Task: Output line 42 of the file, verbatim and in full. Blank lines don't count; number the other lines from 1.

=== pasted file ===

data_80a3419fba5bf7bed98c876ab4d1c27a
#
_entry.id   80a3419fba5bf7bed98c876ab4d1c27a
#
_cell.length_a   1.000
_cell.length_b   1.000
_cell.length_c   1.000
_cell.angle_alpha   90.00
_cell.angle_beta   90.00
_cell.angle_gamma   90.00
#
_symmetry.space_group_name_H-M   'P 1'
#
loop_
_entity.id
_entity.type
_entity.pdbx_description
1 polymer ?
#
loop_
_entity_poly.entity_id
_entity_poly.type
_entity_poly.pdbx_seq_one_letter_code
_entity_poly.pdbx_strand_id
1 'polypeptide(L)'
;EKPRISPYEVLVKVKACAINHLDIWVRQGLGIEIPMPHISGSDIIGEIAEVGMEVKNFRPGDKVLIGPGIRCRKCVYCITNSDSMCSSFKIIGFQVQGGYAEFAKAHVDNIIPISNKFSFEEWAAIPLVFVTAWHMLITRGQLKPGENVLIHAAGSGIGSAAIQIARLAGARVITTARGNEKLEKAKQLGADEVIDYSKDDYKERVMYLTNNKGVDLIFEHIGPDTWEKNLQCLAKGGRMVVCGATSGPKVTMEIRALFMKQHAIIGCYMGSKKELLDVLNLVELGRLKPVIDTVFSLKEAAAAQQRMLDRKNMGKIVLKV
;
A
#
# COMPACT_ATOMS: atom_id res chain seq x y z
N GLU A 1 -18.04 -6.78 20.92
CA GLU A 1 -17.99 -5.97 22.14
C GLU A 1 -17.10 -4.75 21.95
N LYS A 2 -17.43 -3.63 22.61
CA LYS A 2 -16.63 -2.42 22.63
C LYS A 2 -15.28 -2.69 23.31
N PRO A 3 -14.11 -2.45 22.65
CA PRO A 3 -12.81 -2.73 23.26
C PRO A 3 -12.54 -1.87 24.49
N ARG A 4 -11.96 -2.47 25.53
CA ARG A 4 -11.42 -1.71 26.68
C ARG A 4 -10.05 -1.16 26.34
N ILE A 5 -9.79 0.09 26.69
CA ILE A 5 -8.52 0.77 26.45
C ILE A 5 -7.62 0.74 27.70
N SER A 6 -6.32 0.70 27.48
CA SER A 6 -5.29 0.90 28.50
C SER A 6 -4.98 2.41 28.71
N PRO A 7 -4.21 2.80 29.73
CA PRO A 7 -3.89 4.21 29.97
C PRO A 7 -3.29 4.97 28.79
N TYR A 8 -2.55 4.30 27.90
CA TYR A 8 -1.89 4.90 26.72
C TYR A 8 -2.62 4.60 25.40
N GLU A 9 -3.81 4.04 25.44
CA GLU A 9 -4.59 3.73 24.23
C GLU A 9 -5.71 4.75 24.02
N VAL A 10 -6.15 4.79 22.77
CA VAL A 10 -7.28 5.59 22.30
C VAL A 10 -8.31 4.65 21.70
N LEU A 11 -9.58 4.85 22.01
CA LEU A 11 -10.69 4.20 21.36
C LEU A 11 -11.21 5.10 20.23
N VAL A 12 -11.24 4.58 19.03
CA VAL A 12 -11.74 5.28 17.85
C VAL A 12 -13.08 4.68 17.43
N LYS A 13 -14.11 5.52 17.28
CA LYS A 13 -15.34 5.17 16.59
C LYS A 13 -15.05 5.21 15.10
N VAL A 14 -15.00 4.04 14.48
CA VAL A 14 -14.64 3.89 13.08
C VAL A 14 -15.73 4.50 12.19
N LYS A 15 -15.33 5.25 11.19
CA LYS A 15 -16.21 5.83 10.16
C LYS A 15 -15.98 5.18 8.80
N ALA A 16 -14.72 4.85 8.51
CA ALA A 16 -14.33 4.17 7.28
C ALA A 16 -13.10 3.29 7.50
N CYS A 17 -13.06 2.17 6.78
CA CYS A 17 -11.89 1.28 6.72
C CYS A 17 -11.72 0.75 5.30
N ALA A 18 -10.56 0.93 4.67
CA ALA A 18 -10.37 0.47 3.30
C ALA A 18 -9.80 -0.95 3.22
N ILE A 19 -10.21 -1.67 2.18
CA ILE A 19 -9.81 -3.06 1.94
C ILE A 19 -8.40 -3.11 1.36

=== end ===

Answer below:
C ARG A 4 -10.05 -1.16 26.34